My wife and I finalized our will and estate plan last week, which included naming a guardian for our child and setting aside some money for the guardians to take care of her if we were to pass on. This was the first estate plan we have created together and it was a learning experience for us. Less than a week after signing the paperwork, we realized there were a few things we would have done differently, mostly regarding how much we should leave for the care of our children.
The importance of naming guardians for your children
Until last week, our estate plan was sorely lacking. I didn’t have a will, so my estate would transfer by law, which would be to my wife, then daughter, then other heirs (father would be next in line). My wife had a will that was several years old and predated our daughter. So we felt it important to create a new will that would not only specify that our assets would go to the surviving spouse, then to our daughter, but to also name a legal guardian for her. The last thing we wanted was to have something happen to us and have the rest of our families scrambling to determine who would take care of our little girl. It saves heartache, time, and legal bills for everyone involved.
Choosing the guardians. Choosing the legal guardian for your children is a personal matter, and one I won’t delve into in this article. But please put a lot of thought into it before deciding on someone to raise your children in the event you die. You will want to choose someone you trust implicitly and someone that has similar values (religion, ethics, eduction, money, etc.). You will then need to sit down and talk with them about it, ask and answer questions, etc.
Providing for your children after you die
If my wife and I were to both die before our daughter, she would receive the balance of our estate. But that would go into a trust that she wouldn’t be able to touch until she turned 21 or received special permission from a court to use the funds (college tuition, for example). But you shouldn’t stop there.
One section of the will included a provision for the guardians of our child. These funds are designed to help offset the cost of having another child (or children) to the household and can be used to buy a larger car, make an addition to the home, help with incidental costs, etc.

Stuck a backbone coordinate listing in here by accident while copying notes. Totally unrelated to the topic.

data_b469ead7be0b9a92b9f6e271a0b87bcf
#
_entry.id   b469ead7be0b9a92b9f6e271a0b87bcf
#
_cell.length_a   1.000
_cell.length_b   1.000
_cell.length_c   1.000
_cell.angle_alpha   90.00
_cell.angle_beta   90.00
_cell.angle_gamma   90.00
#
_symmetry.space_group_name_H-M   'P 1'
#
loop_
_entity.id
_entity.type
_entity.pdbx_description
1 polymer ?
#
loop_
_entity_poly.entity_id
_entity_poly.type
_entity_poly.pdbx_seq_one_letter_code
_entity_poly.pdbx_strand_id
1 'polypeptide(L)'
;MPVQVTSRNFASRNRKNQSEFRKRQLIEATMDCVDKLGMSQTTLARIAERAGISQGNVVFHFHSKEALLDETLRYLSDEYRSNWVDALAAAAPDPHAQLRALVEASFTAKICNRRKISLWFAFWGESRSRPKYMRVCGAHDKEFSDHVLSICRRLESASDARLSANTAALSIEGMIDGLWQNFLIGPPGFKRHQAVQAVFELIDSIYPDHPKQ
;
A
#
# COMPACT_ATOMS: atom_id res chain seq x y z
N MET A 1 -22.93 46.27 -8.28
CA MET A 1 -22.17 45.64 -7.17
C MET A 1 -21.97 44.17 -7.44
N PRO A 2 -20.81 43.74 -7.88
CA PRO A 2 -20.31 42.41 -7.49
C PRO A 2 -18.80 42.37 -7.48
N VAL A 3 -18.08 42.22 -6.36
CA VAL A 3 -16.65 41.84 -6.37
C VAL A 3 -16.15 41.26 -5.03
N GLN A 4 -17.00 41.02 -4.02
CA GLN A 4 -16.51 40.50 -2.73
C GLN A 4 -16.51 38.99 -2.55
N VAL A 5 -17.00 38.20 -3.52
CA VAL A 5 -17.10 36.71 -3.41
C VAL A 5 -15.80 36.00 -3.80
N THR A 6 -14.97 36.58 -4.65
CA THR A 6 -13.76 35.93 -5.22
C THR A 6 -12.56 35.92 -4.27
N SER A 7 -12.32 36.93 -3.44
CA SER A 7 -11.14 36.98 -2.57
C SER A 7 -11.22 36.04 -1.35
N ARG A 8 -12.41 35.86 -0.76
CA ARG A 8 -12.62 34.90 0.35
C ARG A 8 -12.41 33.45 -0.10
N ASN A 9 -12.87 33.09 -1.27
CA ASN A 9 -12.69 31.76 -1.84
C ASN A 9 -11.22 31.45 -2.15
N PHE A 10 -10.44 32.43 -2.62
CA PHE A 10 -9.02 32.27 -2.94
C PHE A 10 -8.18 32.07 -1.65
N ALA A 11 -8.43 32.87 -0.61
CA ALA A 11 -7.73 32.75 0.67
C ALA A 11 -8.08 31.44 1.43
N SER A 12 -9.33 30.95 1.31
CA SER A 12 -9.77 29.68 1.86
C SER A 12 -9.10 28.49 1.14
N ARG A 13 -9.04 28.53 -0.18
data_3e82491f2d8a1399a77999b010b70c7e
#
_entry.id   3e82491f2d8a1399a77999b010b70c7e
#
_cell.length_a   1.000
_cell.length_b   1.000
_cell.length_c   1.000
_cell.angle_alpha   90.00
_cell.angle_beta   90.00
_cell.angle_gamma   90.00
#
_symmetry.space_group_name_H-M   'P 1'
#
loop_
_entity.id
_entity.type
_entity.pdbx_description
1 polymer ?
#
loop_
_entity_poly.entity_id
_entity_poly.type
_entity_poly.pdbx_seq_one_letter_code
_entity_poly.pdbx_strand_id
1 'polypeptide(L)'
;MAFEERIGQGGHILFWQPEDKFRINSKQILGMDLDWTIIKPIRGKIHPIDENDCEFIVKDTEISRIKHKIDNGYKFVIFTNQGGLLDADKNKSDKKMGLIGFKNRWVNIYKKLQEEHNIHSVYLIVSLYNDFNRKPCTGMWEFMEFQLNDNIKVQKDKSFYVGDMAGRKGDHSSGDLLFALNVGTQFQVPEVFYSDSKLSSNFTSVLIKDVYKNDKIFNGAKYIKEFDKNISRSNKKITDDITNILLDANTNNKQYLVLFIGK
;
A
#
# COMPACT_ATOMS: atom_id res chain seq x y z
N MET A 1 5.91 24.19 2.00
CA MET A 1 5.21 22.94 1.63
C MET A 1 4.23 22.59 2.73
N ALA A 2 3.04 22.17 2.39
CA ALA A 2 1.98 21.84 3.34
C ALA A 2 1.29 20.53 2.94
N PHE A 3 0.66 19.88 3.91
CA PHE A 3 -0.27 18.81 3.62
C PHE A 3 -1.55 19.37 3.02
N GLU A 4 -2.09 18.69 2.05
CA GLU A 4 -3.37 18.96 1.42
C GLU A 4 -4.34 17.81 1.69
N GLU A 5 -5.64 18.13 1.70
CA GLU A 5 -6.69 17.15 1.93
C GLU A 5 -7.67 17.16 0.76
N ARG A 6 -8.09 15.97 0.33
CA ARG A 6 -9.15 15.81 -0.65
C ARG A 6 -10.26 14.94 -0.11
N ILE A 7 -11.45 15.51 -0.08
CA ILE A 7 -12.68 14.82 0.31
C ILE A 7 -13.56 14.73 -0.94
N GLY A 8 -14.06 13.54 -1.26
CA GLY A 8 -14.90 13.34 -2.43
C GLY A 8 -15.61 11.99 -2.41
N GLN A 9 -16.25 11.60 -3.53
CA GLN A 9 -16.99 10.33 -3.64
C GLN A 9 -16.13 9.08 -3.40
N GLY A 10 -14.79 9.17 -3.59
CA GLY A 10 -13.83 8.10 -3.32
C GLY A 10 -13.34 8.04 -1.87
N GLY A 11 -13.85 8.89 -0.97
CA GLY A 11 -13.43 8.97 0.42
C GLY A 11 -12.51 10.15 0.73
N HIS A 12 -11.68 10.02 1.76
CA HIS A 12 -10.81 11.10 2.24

Factors to consider:
- Guardians housing and vehicle situation
- Food and clothing
- Medical expenses
How much should you leave for the care of your child(ren)?
The law firm we used recommended leaving at least $20,000 to offset the cost any housing additions or vehicle expenses. So my wife and I looked at each other and said, well if they recommend a minimum of $20,000, how about $50,000?
That was the number we wrote down and left it at that until the night after we signed our wills. Then we discussed that number and some other fun things like how much life insurance we need to buy. (we are currently under-insured, but are shopping for more life insurance – stay tuned for more on that topic).
Now that my wife and I sat down and thought about it a little more, we both feel that $50,000 is woefully inadequate for the long term care of our daughter. Our baby is only a few months old and would require almost 2 decades of guardianship. I can’t help but think the minimum we should have provided would be $100,000, if not more than that.
The topic of estate planning caught us off guard and is something we should have put more thought into. Unfortunately, our paperwork is signed, sealed, and delivered at this point, and redrafting our wills will probably cost a little extra (legal fees for drafting the new will, witnesses, notary public, etc.).
Our plan is to discuss this with our daughter’s chosen guardians and go from there. We also plan to address this the next time we update our will, such as if we move, have another child, or have another major life event. An estate plan can, and should, be modified to fit your needs as they change.
Do you have anything to add?
This is new ground for my wife and I, and we would love to read your responses if you have other ideas regarding how much to leave for your children’s care, or other related estate plan topics.